“We proceeded from Paulovoskoy to Kazinskoy khutor, a village inhabited by Malo-Russians and Russians mingled together. The distinction between the two people might be made without the smallest inquiry, from the striking contrast between filth and cleanliness. In the stable of the post house we found about twenty horses, kept with a degree of neatness which would have done credit to any nobleman’s stud in Britain. The house of the superintendant villager was equally admirable; every thing appeared clean and decent, there was no litter nor was any thing out of its place. It was quite a new thing to us, to hesitate whether we should clean our boots before walking into an apartment, on the floor of which I would rather have dined, than on the table of any Russian prince“, – the quote is from the bestselling book of the 18th century written by a British traveler Edward Clarke. The observation was made in the Rostov region which is currently in the Russian Federation. As can be seen, the Ukrainian were the center of civilization in the area at the time and even the settlements were named khutors, a Ukrainian name for a village. (English word ‘hut‘ may have derived from the same root as the Ukrainian ‘khutor‘ – see the logic here).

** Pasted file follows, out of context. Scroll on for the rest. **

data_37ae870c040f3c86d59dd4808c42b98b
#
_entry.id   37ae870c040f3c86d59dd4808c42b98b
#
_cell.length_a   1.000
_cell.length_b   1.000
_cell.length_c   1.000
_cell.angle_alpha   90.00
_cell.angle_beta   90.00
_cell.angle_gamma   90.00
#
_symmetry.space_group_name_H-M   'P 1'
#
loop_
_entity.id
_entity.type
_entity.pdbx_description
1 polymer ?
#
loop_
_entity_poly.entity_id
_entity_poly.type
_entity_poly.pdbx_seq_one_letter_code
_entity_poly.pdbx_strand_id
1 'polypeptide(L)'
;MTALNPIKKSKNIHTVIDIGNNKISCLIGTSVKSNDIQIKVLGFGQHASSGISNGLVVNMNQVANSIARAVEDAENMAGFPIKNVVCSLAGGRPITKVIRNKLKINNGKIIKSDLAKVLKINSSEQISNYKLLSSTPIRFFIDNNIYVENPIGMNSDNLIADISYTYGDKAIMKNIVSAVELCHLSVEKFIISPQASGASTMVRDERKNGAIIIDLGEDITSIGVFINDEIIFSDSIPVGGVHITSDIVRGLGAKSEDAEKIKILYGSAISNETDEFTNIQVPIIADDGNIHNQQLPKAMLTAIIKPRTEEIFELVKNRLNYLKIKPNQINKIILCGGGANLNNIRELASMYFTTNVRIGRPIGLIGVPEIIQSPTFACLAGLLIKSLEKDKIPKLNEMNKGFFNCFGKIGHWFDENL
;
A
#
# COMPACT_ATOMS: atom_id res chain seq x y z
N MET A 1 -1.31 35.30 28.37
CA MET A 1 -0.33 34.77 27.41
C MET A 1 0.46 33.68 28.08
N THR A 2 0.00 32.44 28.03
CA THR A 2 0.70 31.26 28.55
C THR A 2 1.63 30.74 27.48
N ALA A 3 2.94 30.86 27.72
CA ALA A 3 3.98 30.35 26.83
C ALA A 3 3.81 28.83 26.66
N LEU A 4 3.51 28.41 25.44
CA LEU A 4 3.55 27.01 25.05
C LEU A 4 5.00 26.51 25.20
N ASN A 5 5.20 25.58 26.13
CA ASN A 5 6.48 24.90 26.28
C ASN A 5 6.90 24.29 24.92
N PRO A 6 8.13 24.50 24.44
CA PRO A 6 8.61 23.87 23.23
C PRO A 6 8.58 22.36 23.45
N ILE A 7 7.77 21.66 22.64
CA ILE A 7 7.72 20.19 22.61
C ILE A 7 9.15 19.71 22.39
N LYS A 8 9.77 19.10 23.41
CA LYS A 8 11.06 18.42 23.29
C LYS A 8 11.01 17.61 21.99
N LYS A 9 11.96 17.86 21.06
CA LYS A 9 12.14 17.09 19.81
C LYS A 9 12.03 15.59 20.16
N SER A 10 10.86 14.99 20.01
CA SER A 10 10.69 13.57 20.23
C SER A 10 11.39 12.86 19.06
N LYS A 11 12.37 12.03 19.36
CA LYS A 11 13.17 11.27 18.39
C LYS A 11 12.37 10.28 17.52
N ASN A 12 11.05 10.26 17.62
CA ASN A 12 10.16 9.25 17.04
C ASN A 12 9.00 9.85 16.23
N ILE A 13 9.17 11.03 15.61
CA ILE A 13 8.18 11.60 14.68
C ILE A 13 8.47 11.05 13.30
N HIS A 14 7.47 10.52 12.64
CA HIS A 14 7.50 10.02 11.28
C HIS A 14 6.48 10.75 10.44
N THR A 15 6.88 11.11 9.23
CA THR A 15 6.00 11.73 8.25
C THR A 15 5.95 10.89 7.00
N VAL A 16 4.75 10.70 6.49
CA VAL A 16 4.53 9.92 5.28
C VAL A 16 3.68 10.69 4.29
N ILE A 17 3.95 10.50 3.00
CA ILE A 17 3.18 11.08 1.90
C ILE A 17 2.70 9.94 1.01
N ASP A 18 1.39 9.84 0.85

150 years later, already famous American writer John Steinbeck visited a Ukrainian village not far from Kyiv. It was the year 1946 and everything around was in ruin including Kyiv. And one of the features that struck the future Noble-prize winner was the same neatness of the people around him. Even villagers: “”The walls are white, and there are shutters on the windows to be closed against the winter cold. Opening off this room are one or two bedrooms, depending on the size of the family. And since these people lost everything, the bedding is whatever they can get now. Pieces of rug, and sheepskin, anything to keep them warm. The Ukrainians are a clean people, and their houses are immaculate“. The current war Russia wages against Ukraine has already been named as the war between Civilization and Barbarians, between the Washed and the Unwashed. More on the subject in the “Ukraine & the United States” book.